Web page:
May 24, 2001
Several decades ago, economist Milton Friedman argued that the lags between monetary policy and economic activity were long and variable. Indeed, he maintained that because of policy uncertainty, the best policy was to maintain monetary growth that was consistent with trend economic growth without inflation.
Most economists shudder to think what would have happened to economic conditions in the U.S. in the past two decades if such a rule had been used for monetary policy. Federal Reserve Chairmen Paul Volcker and Alan Greenspan have been among the most activist users of monetary policy and many believe they have also been among the best.
Nevertheless, the lags between monetary policy and economic activity have been long. As a result, the Federal Reserve needed to end economic stimulus even before that stimulus was seen to have solved the problem. Alternatively, Federal Reserve policy had to be reversed quickly once conditions approached desirable levels for fear that too monetary medicine had been used.
What causes the lags is a combination of institutional resistance to changing liquidity, especially in the banking system, and counter-cyclical money holdings by households. When inflation increases, households do not wish to hold money balances. Therefore, they spend more rapidly, leading to more economic activity that can be supported in any given time period by the amount of money that is available.
Recently, however, households have been reducing balances in their checking accounts. Instead, they have used higher yielding forms of liquidity, such as money market accounts with higher interest yields than the checking account. Indeed, the liquidity available for investments is indistinguishable from the liquidity used for normal spending for many households because their checking accounts are at the brokerage or mutual fund institutions.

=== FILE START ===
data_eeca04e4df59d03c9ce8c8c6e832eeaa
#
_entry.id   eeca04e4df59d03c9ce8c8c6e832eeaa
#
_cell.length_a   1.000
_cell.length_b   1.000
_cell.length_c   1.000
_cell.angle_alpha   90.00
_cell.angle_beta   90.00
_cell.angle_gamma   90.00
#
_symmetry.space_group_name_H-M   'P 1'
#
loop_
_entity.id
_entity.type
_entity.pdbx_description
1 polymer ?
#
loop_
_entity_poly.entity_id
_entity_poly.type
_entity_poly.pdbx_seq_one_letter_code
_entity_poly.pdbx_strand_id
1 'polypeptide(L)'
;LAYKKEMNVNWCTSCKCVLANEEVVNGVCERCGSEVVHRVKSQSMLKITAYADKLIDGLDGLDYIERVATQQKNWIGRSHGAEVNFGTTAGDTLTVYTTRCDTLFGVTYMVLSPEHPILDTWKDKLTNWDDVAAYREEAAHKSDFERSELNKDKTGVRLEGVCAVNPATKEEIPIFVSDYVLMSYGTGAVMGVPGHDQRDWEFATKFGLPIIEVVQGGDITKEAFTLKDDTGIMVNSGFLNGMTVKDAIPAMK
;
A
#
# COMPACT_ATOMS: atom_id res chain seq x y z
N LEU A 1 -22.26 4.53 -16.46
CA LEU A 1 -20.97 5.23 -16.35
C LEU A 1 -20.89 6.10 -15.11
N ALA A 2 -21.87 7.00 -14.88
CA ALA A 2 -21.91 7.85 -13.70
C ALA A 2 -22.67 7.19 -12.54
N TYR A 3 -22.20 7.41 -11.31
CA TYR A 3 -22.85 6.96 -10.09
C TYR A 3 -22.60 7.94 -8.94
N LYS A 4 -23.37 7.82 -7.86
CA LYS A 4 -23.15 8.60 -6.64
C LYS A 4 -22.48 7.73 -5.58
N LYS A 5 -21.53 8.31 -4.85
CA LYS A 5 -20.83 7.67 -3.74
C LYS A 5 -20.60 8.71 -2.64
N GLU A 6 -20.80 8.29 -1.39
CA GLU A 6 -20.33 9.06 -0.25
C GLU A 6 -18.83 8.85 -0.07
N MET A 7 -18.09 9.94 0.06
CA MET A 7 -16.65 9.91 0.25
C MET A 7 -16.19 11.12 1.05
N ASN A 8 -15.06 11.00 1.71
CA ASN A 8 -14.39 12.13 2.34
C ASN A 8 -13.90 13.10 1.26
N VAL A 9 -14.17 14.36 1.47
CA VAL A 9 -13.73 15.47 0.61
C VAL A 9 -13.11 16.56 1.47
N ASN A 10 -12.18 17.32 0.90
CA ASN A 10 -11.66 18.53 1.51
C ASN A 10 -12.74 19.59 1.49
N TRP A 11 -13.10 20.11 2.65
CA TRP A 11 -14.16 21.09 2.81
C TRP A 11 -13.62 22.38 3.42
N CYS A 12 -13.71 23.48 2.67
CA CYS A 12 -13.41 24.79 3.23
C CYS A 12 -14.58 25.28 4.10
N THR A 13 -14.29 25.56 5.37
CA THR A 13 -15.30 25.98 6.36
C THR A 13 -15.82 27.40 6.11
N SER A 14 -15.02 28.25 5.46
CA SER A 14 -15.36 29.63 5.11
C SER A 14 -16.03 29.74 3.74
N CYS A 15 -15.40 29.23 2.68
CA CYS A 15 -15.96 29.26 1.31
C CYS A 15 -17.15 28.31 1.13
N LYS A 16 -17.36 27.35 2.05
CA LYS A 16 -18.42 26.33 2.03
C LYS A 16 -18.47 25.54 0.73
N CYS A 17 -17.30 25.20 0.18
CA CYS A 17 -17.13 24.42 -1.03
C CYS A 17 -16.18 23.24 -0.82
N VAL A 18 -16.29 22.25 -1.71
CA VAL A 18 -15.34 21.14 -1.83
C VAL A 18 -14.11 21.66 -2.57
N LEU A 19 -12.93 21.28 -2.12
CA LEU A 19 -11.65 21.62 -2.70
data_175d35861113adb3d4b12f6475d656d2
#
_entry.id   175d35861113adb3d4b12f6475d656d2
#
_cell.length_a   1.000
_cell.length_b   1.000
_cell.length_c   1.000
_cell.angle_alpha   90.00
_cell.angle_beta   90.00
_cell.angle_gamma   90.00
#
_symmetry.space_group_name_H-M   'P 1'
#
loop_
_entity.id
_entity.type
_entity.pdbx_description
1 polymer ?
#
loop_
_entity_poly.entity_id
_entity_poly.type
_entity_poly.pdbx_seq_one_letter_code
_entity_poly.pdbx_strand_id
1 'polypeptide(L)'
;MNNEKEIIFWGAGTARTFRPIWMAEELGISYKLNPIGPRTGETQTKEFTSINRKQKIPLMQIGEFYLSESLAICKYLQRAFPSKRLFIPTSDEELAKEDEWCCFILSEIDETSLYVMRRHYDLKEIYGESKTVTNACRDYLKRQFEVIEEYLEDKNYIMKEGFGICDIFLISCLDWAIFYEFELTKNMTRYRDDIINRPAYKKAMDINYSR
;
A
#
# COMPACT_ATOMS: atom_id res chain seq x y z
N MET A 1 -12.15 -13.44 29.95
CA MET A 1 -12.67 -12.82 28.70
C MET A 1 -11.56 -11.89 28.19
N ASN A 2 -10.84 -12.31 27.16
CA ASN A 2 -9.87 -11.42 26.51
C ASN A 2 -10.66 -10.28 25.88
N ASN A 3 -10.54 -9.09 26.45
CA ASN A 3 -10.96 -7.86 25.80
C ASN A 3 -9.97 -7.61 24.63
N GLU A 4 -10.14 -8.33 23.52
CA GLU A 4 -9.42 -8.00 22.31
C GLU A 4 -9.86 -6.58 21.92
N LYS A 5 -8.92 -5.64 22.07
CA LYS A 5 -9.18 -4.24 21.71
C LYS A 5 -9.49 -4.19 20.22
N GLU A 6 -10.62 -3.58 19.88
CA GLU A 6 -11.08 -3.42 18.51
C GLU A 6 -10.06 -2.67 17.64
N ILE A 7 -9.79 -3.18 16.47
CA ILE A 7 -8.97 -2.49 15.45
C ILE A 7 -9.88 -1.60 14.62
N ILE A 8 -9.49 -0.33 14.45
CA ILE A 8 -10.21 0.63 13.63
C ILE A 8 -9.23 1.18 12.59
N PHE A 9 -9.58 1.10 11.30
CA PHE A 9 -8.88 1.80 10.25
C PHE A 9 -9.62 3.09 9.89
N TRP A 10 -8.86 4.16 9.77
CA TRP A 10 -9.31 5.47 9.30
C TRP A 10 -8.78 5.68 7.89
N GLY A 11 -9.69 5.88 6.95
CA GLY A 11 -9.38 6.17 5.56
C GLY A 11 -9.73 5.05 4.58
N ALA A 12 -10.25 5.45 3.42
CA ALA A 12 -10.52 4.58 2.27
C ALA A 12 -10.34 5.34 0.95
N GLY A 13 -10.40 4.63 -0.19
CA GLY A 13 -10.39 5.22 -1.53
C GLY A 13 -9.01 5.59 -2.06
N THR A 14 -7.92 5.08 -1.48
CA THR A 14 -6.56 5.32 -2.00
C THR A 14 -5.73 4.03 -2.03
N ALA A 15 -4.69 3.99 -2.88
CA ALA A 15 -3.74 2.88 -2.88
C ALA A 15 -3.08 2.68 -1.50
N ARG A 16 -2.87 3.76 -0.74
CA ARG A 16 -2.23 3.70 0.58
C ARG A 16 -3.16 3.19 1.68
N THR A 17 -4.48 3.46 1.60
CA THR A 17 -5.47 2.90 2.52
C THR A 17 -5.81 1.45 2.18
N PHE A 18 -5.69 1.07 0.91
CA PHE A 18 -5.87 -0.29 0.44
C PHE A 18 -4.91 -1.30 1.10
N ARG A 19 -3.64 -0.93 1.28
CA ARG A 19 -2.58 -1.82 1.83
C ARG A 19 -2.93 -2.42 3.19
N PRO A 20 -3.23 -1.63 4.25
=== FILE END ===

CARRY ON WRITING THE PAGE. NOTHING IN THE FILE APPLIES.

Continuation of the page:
Indeed, checkable deposits at large commercial banks have been falling for several years now.
This shift in money holdings may increase the speed by which any change in monetary policy is transmitted to the economy. I believe that the success of monetary policy to ward off the Asian crisis in 1998 was the result of much more rapid response to stimulative monetary policy than would have occurred in Friedman's day.
In recent weeks, several members of the Federal Reserve System, including Chairman Greenspan have hinted that they believe the lags between monetary policy and economic activity have permanently changed to much quicker response.
If this is so, and I believe it is, then more active monetary policy can be pursued without putting too much of an inflationary overdose to any stimulus or too much job loss side effects to any monetary restraint. Certainly, the Federal Reserve is well aware that its restraint of last year led to economic weakness by the Christmas season.
Aside from more shifts in Federal Reserve policy than historically normal, the shorter lags also mean that a policy can be pursued until some success already is developing. In other words, the Federal Reserve can continue to reduce interest rate targets until definite improvement in the economic is observed.
Chairman Greenspan said as much, to the extent that he was understood, in his speech to economists in New York this past week. He believes substantial stimulus will support the economy by the end of this year, but he also is worried that more than acceptable weakness could develop before that strength develops.
My interpretation is that the Chairman still is inclined to lower rates, but he will end that policy when strength begins to surface. At this time, the economic indicators are mixed. Therefore, further interest rate cuts are likely, but not very many more.